I was talking with CF Advising Editor Lydia the other day, and we agreed on two things about this year’s Met Gala:
- The dresses were incredibly dull overall. A few stand-out looks, but overall just not as good as last year’s gala.
- Where was Janelle Monaé???? Her aesthetic totally embodies the theme of “Manus x Machina: Fashion in an Age of Technology.” It was an insult to us that she was not there.
So, let’s play a game. I’ll play stylist for myself, and show what I would wear if I were to attend (all looks by lady designers, of course)
IF YOU INSIST ON METALLICS, LET THEM NOT BE SILVER
Above: Zimmermann Fall 2016
Above: Vionnet Spring 2016
Above: Vika Gazinskaya Fall 2016
The obvious choice for this event, the dresses above push past the ‘been there done that’ metallic column dress, especially since they are not silver. Lupita Nyong’o totally got the memo on this for this year’s event with her sparkly green dress.
The blue Zimmermann dress above was spot-on, I’d wear this whole look right off the runway as-is. I love the Vionnet dress above as well, it has a modest silhouette but a unique sheen. Plus, I think Lineisy Montero looks like an angel in it. The Vika Gazinskaya dress is quite playful, so it would need some careful styling to make sure it doesn’t get too costume-y.
I was kind of shocked at how safe the silhouettes were overall on the Met Gala red carpet. To me, that would be the first thing to reach for.
More dramatic silhouettes speak to architecture, machines–the late and great Zaha Hadid comes to mind as she envisioned the spaces of our future.
Another reason I would want a different silhouette is the freedom that should come with it: shapes that are neither feminine or masculine, that do not emphasize a waist or bust or broad shoulders.
I love Rosie Assoulin‘s designs, and I love how she insists on diversity for her lookbooks and presentations. The dress is a safer choice, I would do the extreme makeup with it (bleached eyebrows, dark lips, zany hair), then let the dress speak for iteself. For the jumpsuit, I would use the pure white as a blank canvas to bring in harsh metal accessories. Perhaps a simple circlet on my head, and matching metal cuffs on the wrist or upper arms.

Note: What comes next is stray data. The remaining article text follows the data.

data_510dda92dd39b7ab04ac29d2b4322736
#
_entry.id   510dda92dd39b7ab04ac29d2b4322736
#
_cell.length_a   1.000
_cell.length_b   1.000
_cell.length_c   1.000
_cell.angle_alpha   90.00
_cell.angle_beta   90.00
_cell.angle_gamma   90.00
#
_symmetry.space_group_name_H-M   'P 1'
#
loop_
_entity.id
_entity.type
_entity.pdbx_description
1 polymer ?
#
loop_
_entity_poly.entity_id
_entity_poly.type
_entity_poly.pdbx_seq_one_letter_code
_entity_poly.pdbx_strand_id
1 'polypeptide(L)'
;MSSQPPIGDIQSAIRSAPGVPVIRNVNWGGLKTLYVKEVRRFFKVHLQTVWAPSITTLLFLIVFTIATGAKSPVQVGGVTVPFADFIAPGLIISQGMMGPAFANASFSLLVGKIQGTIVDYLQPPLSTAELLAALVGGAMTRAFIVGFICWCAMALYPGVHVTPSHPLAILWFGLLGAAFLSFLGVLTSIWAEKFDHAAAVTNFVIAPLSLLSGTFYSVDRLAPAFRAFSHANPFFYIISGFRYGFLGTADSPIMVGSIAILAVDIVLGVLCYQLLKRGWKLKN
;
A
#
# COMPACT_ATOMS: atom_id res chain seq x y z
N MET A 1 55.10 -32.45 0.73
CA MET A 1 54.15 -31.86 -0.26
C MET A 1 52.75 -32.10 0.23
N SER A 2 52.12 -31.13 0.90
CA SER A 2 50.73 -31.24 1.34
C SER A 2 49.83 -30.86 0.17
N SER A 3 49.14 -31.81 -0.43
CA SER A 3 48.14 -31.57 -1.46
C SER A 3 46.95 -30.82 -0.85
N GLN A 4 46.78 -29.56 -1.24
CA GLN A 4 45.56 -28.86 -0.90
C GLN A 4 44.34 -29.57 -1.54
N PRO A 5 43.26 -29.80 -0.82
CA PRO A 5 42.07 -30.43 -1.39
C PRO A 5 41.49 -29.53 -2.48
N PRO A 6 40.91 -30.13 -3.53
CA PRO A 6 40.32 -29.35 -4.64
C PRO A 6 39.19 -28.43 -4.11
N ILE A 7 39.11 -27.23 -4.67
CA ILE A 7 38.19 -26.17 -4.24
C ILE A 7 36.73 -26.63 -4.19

I think that Rei Kawakubo is a genius, though I have issues with the fact she never uses models of colour on her runways. Her two looks above from Commes des Garçons definitely wold have been my top top picks, and I think its kinda criminal no one wore her stuff to this year’s Gala. Seems so obvious. I love how the first dress has a vulva-shape to it–the future is female!
Above: Iris van Herpen Fall 2016
Above: Simone Rocha Spring 2016
Threeasfour Spring 2016
If I couldn’t get my hands on an actual 3D printed dress, I would look for dresses with a regular silhouette with 3D elements or dimensional details. Iris van Herpen is an obvious choice, but my only hang-up with the look above is that it’s too short. What can I say, I’m old-fashioned and think longer dresses are more red-carpet.
The Simone Rocha dress has the dimensionality I would want, but I would style it very carefully to emphasize the modernity of it, and play down the saccharine aspects of the dress.
The Threeasfour dress is pretty boring save the shoulder, so I would definitely take more beauty risks if I were to wear this dress.